It’s a big weekend for Alexander Hayne. The Clown Prince of Canada has found himself in a tight race for the Grand Prix Warrior invitation to the upcoming World Championship. Fellow countryman Pascal Maynard has been tearing it up this year, and followed up his Top 4 appearance at Grand Prix Las Vegas with a win at GP Buenos Aires to draw dead even with Hayne. However, here in Montreal fortune favored Hayne. He rattled off an 8-1 Day 1 while Maynard fizzled to fall short of the Day 2 cut. That doesn’t mean Hayne’s work is done. He needs to post at least an 11-4 record to pull ahead.
Hayne fanned his first pack and saw good news staring back at him: Foe-Razer Regent. “It’s a powerful card, and I don’t mind playing green. I think it’s the third best color in Dragons, though it is much worse in Fate Reforged.” He was put to a decision immediately when his second pack contained virtually no green cards. His best options were Sandcrafter Mage and Sprinting Warbrute. “This was an important pick. I like both Green-Red and Green-White, but I went with Sandcrafter Mage. Green-Red decks don’t have trouble getting five-drops, whereas the Mage is a really important card in Green-White.” Next up was an Epic Confrontation out of a pack full of red cards, and then Glade Watcher. “This guy’s actually really important. Stops early aggression and lets you get to your powerful late game.”
He continued to take green cards, including Sandsteppe Scavenger, Conifer Strider and Segmented Krotiq, seeing no strong incentives for other colors. Some green playables came back late, giving him confirmation that green was the place to be. “I kept taking green cards just to keep myself open. I wasn’t set on Green-White.”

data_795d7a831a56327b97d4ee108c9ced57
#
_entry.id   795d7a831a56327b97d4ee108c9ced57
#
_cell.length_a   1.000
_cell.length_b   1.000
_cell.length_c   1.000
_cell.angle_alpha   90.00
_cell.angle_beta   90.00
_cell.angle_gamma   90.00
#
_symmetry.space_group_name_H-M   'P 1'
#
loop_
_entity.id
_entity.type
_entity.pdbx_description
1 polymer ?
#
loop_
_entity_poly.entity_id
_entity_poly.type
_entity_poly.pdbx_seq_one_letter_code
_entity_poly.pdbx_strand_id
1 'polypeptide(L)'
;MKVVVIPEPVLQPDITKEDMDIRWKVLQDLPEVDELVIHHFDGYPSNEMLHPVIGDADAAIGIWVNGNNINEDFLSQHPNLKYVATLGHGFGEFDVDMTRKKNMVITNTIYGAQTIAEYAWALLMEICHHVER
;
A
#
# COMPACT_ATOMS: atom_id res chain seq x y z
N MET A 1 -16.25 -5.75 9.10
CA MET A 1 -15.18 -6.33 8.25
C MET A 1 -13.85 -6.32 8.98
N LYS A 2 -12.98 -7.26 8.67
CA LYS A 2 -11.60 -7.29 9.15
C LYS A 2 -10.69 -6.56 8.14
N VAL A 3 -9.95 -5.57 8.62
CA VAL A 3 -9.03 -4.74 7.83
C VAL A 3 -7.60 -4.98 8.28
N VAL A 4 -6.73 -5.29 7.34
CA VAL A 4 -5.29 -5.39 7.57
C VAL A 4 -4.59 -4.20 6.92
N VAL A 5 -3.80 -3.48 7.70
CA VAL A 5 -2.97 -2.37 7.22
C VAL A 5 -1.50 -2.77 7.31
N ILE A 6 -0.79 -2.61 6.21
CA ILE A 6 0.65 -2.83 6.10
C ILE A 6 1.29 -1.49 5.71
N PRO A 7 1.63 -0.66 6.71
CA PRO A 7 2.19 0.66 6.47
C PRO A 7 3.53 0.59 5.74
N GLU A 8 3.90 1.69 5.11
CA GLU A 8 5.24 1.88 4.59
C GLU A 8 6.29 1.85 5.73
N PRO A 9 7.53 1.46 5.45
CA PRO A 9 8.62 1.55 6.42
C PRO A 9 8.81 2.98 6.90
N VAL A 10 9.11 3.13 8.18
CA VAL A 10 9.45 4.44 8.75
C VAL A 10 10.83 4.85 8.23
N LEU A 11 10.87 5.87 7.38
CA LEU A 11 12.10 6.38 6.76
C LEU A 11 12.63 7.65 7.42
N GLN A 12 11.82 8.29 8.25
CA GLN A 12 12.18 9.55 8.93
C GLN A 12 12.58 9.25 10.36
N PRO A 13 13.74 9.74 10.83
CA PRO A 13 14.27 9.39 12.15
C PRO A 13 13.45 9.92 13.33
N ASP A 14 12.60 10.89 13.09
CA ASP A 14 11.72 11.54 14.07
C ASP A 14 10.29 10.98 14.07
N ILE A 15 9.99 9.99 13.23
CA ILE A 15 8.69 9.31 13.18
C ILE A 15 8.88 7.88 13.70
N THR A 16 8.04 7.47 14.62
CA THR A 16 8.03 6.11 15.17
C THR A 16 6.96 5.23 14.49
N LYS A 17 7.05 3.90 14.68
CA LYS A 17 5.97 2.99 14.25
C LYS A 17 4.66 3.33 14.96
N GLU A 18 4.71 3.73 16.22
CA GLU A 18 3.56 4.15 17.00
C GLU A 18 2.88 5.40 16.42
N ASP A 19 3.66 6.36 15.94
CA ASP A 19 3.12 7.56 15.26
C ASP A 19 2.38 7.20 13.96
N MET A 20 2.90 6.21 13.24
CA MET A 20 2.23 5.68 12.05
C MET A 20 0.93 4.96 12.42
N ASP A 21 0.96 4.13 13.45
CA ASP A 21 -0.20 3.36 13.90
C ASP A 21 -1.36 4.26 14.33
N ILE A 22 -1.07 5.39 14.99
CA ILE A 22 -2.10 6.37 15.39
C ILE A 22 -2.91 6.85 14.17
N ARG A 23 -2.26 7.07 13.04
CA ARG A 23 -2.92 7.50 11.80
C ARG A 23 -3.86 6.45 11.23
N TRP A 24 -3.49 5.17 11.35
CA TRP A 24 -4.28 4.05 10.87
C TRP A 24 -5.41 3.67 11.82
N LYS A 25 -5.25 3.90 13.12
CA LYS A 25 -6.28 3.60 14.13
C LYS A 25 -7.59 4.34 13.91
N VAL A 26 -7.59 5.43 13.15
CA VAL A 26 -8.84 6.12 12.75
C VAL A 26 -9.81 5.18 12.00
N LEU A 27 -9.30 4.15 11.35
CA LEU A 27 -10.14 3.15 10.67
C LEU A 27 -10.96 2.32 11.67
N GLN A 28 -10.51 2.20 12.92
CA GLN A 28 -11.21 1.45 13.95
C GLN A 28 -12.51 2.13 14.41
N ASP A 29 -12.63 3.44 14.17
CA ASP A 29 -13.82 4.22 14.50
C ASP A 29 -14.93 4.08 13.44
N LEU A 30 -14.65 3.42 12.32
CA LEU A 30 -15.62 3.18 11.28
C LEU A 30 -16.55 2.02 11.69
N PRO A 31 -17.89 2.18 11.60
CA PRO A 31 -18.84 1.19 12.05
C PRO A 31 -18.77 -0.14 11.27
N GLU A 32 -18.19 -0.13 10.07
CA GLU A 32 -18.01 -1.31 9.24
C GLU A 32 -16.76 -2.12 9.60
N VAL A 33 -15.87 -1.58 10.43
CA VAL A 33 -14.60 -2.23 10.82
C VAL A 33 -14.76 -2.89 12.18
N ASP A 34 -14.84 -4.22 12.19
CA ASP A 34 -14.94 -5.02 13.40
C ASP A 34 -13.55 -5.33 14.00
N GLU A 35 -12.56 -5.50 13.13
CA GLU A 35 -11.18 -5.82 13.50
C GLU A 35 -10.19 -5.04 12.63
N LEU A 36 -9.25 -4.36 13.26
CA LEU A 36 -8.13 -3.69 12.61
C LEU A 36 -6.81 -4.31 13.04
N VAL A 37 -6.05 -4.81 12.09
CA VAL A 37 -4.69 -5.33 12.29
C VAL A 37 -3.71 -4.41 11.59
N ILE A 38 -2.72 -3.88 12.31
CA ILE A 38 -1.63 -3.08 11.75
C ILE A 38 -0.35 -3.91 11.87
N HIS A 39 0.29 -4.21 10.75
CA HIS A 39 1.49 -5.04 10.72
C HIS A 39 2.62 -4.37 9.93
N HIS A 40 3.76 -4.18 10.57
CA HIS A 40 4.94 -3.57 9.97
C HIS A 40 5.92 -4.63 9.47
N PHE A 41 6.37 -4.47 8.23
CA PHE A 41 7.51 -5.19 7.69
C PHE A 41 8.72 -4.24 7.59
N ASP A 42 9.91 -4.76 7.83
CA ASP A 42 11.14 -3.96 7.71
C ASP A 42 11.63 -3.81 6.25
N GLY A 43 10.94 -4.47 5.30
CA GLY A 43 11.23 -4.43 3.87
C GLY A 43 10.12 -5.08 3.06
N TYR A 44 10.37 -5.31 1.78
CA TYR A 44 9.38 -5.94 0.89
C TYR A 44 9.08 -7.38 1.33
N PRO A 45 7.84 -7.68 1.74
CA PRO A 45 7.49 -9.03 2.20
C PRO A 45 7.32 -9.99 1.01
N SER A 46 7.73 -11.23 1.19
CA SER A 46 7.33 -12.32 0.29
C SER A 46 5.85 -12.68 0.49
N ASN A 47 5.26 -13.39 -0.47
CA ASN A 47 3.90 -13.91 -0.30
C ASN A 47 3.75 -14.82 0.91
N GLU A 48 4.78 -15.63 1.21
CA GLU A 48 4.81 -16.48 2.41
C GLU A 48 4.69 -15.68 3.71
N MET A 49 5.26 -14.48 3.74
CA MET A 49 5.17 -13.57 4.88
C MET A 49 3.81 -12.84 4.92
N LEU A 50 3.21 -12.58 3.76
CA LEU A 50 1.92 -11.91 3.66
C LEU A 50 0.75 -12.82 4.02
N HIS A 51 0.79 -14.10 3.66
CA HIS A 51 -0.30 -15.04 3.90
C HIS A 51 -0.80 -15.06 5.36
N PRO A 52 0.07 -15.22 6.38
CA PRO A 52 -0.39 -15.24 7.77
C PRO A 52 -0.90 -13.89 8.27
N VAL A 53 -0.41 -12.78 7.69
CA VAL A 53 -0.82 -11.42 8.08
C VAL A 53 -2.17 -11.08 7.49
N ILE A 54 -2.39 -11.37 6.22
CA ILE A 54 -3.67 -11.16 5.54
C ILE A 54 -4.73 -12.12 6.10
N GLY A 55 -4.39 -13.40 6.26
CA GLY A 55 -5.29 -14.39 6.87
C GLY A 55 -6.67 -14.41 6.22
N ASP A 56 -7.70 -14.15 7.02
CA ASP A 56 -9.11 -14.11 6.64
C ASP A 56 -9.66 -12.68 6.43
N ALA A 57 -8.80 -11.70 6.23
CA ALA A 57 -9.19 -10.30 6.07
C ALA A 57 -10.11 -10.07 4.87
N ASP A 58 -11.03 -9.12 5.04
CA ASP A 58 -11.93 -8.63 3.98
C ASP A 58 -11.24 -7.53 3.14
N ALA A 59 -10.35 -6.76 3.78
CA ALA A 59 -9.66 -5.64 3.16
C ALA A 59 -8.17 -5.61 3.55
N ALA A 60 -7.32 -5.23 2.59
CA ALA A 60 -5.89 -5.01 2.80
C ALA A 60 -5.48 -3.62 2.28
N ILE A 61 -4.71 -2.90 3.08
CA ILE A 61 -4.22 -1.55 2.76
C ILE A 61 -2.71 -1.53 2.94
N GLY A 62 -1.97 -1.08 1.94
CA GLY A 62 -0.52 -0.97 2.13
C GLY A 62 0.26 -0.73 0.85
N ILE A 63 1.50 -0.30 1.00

Pack two begged to differ. Gleam of Authority was waiting for him. He snatched it up. Next came another pack short on green. “This was a really big decision. I could take Aven Skirmisher, a good card for Green-White, or Draconic Roar, great removal in red. Red seemed somewhat open in the first pack, so I considered switching, but it would be like taking the Roar over Skirmisher AND Gleam. I took the Skirmisher, but I wasn’t sure about the pick.” The next pack offered little for Green-White and a Stormcrag Elemental. Hayne took it. Next he had the option of Ainok Survivalist or Atarka Efreet, but he stayed the course and took the green card.
“Pack two felt like I was getting cut off from green, but there might just have been a shortage of green cards in the draft. The most important thing that happened was Scale Blessing coming back around to me ninth. I think a lot of people underrate this card, and it my deck it’s very good. I have a lot of incidental +1/+1 counters, and even on its own it’s a four-mana instant Bolster 2, which is fine. I was pretty much settled into Green-White after that.”
His first pick in the third pack took no time at all: Dromoka, the Eternal. After that came Hunt the Weak and then a third-pick Temur War Shaman. I asked Hayne how highly he was prioritizing Whisperer of the Wilds at that point. “Very highly, but really any two-drop. I just wanted to fill out my curve, make sure I couldn’t lose the early game.” The rest of the pack was uneventful, giving him Soul Summons, Formless Nurturing, Cached Defenses and Blossoming Sands.
“Looking back at the draft, I feel like Green-White was the right place to be. I didn’t give up too many picks to keep my options open, a Tread Upon I doubt I’d be playing anyways. I do wish I had managed to table the second Pinion Feast. I’m starting one in the main because the deck feels weak to fliers. I think I can definitely win on the ground.” I asked Hayne how he rated his deck. “Well it’s pretty good. I mean, I don’t know how good the other decks at the table are. The packs seemed a little weak, but the people at the other side of the table are seeing totally different cards. I’d rate it about a seven. Though, if I could have a seven every time I’d probably take it.”